So, getting back to my original question: Why is our friend from Wyoming—who had a bit too much to drink (for the good of mankind)—widely ridiculed, while Corey Goode has found his money-making niche as an “experiencer” within the field of ufology?

It just doesn’t seem fair to the time-traveler from the Cowboy State…

 

Listen to the Locals!

Illustration of the new species. Velizar Simeonovski/The Field Museum

People living in the  Solomon Islands have long spoken of a large rat that lives in tress called the vika. It wasn’t till now, however, that scientists recognized the species.  Scientists, using game cameras, recently spotted a vika on Vangunu Island.

The large rodent weighs over 2 pounds and measures 18 inches from nose to tail.

Two things come to mind:

What else is out there that has gone undiscovered?

Local people are better suited to tell us what lives in an area than highly-educated outsiders. Consider the cause of a Maori legend being confirmed:

https://www.mnn.com/earth-matters/animals/stories/giant-mega-swan-discovered-new-zealand-confirming-maori-legend

For further reading:

http://www.reuters.com/article/us-science-rat/oh-rats-big-tree-dwelling-rodent-found-in-solomon-islands-idUSKCN1C33E5

http://www.mirror.co.uk/news/uk-news/new-species-giant-rat-discovered-11243583

Lake Monster Smashes Boat—Men Thrown Overboard

The Evening Herald, a newspaper from Shenandoah, Pennsylvania, reported an encounter in which a lake monster attacked a boat with four men inside in their June 22, 1893 issue. The incident occurred in Bass Lake outside of Knox, Indiana.

George Scoville, the attorney who represented President Garfield’s assassin, went fishing with Sheriff Vanderweele, attorney Beeman, and auditor Knosman on a day when something that defies explanation occurred.

Beeman had tied a large lure on his line and hooked into something massive. After a lengthy fight, the “fish” began to tire out and Knosman helped him pull it toward the boat. Before the pair could land the fish, it sprang back into action; it darted off and smashed its mighty tail into the boat. With that, Beeman and Knosman were thrown into the water. Scoville and Vanderweele managed to swim to shore after the boat had sank in 12 feet of water. Knosman and Beeman were rescued by nearby boaters.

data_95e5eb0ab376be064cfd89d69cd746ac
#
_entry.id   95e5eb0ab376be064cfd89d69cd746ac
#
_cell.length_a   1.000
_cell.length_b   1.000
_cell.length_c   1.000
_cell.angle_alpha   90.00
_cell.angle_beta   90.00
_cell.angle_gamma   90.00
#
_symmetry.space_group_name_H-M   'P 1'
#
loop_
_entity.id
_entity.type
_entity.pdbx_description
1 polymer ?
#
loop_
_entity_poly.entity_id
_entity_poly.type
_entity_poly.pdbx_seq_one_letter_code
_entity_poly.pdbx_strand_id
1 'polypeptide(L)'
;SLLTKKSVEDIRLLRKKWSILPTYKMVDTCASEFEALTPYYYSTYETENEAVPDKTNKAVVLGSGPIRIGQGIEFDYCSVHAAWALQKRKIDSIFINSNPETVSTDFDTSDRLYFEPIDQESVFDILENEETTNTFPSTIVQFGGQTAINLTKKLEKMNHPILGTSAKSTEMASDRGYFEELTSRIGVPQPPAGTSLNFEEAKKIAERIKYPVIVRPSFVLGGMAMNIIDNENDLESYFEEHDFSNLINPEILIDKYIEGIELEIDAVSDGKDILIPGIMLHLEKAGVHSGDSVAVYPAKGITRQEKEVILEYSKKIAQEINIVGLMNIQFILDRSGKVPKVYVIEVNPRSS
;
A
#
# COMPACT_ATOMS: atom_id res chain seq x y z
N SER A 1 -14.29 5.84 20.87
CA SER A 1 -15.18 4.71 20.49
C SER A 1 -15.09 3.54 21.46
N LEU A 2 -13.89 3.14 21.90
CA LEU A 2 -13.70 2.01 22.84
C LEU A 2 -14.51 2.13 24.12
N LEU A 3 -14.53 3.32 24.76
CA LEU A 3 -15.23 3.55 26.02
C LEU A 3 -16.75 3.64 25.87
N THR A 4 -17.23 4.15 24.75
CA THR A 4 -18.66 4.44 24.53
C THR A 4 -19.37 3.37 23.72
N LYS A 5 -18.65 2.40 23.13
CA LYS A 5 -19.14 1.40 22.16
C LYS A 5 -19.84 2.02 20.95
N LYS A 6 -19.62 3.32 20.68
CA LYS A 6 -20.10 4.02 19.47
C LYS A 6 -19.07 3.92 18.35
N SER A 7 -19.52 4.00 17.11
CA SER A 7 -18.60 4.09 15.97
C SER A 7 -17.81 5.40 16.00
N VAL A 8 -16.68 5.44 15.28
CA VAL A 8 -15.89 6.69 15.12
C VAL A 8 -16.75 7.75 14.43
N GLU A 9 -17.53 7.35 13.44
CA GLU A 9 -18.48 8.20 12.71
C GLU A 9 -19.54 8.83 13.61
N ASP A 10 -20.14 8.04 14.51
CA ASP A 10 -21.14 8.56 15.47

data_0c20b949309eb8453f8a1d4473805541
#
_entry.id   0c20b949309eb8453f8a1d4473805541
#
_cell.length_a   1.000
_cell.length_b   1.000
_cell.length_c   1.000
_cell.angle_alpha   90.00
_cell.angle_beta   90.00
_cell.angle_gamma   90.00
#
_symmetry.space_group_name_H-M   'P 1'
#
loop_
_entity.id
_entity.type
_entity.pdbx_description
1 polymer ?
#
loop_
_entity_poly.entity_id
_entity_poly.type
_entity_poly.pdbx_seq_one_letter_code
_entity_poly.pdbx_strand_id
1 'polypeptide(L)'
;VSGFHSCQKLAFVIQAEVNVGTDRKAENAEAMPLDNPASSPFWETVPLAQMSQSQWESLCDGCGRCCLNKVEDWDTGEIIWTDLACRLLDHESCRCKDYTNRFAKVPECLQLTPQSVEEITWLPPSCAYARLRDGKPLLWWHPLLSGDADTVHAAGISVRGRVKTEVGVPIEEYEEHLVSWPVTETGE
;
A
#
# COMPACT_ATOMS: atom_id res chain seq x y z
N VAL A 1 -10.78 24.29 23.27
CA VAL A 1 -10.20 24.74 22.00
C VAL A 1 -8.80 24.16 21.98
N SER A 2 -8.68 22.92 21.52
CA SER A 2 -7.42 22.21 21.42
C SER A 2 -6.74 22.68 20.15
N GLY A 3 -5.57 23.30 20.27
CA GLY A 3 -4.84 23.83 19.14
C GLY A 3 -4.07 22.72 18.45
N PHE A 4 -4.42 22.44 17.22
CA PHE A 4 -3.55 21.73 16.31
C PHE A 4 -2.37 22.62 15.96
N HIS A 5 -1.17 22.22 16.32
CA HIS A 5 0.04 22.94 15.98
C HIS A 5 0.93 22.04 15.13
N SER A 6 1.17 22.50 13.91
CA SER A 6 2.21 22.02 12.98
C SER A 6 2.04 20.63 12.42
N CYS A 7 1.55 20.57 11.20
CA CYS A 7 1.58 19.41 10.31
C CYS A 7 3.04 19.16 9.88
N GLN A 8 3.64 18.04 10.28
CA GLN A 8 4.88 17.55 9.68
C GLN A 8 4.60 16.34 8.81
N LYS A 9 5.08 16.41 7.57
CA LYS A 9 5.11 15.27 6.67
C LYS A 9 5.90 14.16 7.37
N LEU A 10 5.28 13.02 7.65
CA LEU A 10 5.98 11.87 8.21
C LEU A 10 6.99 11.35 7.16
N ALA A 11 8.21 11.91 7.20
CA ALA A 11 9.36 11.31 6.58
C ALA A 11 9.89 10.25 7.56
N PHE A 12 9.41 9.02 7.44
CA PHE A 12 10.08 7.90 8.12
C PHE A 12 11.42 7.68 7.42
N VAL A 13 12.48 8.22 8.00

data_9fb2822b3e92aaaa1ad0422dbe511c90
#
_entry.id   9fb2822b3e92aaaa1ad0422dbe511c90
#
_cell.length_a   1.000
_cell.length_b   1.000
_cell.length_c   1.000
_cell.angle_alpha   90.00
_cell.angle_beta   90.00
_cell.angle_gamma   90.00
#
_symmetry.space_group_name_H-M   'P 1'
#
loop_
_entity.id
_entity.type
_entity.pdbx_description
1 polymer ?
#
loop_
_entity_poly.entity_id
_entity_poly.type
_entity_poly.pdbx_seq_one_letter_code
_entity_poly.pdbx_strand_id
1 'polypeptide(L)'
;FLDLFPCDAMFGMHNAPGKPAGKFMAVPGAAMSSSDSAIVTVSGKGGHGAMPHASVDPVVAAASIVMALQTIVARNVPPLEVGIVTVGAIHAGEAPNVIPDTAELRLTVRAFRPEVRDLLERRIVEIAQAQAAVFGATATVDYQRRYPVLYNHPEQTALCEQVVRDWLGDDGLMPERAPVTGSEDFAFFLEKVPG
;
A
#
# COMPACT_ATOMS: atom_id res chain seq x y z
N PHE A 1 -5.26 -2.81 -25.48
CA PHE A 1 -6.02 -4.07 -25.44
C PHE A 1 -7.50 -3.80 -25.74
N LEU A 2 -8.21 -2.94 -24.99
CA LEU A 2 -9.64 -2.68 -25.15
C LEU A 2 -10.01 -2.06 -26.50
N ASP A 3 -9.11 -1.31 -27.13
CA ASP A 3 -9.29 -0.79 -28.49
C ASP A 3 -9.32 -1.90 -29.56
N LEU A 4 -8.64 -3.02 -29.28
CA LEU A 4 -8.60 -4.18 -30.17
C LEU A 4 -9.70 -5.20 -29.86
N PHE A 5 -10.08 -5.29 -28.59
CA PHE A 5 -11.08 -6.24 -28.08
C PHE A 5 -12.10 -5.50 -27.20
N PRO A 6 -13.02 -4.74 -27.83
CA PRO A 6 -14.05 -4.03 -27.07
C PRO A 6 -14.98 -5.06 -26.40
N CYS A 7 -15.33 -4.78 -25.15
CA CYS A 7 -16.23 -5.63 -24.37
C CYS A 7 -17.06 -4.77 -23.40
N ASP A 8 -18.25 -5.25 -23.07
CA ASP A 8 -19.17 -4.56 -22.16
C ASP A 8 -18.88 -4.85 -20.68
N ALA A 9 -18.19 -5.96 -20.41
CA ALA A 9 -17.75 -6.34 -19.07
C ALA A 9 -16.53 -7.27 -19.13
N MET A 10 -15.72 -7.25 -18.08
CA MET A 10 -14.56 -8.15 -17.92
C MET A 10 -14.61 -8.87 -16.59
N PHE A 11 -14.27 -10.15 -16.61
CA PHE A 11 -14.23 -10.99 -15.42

The foursome described the monster as being 40 feet long and 3 feet thick; it has a large, pointed head; the creature was greenish-black in color and had no discernable fins.

Two years prior to the event, a rowboat was capsized after something swimming fast crashed into it. The summer before, the steamship City of Kokomo was pulled by something that became tangled in its anchor lines. Stories go further back—in 1881, something huge tore a large hole in a farmer’s seining net. He did not get a glimpse of the monster.

Dog-eating Lake Monsters

Going through some newspaper clippings the other day, I found one that I clipped some time back titled “Lake Monster of Soviet Eats Dogs.” It was from the Eureka Humboldt Standard and appeared in the October 1, 1963, issue.

The article described the “Labynkyr Devil,” a lake monster said to inhabit Lake Labynkyr in Siberia. The article stated that there had been a rash of sightings and that on one a occasion, a hunter’s dog was swallowed by the creature.

A water monster swallowing dogs—though uncommon—is not entirely without precedent. In my book Water Monsters South of the Border, I wrote about a slug-like snake that inhabits the Chaco Swamps in Paraguay called the Manguruyú. Said to reach 18 feet in length and over 1,000 pounds, some believe the creature is an enormous catfish. The manguruyú is known to pull people under the water where they quickly drown. There are accounts of grown men being swallowed whole by these giants. Indigenous people in Paraguay tell of bathers being attacked, and dogs have been observed being pulled into the water.

Tzilacatzin

In today’s post I would like to examine the story of David and Goliath, found in the Old Testament, and compare it to stories from Mesoamerica.  


David and Goliath, one of the first Bible stories taught to young children in Sunday school, is a timeless tale that has permeated our culture. It is spoken of metaphorically—how many motivational speeches have referred to the hero David rising to the challenge and confronting the evil giant?  

Let’s take a look at the David and Goliath story as recounted in the Old Testament in 1 Samuel 17: 

4 And there went out a champion out of the camp of the Philistines, named Goliath, of Gath, whose height was six cubits and a span. 

5 And he had an helmet of brass upon his head, and he was armed with a coat of mail; and the weight of the coat was five thousand shekels of brass. 

6 And he had greaves of brass upon his legs, and a target of brass between his shoulders. 

7 And the staff of his spear was like a weaver’s beam; and his spear’s head weighed six hundred shekels of iron: and one bearing a shield went before him. 

8 And he stood and cried unto the armies of Israel, and said unto them, Why are ye come out to set your battle in array? am not I a Philistine, and ye servants to Saul? choose you a man for you, and let him come down to me…(KJV)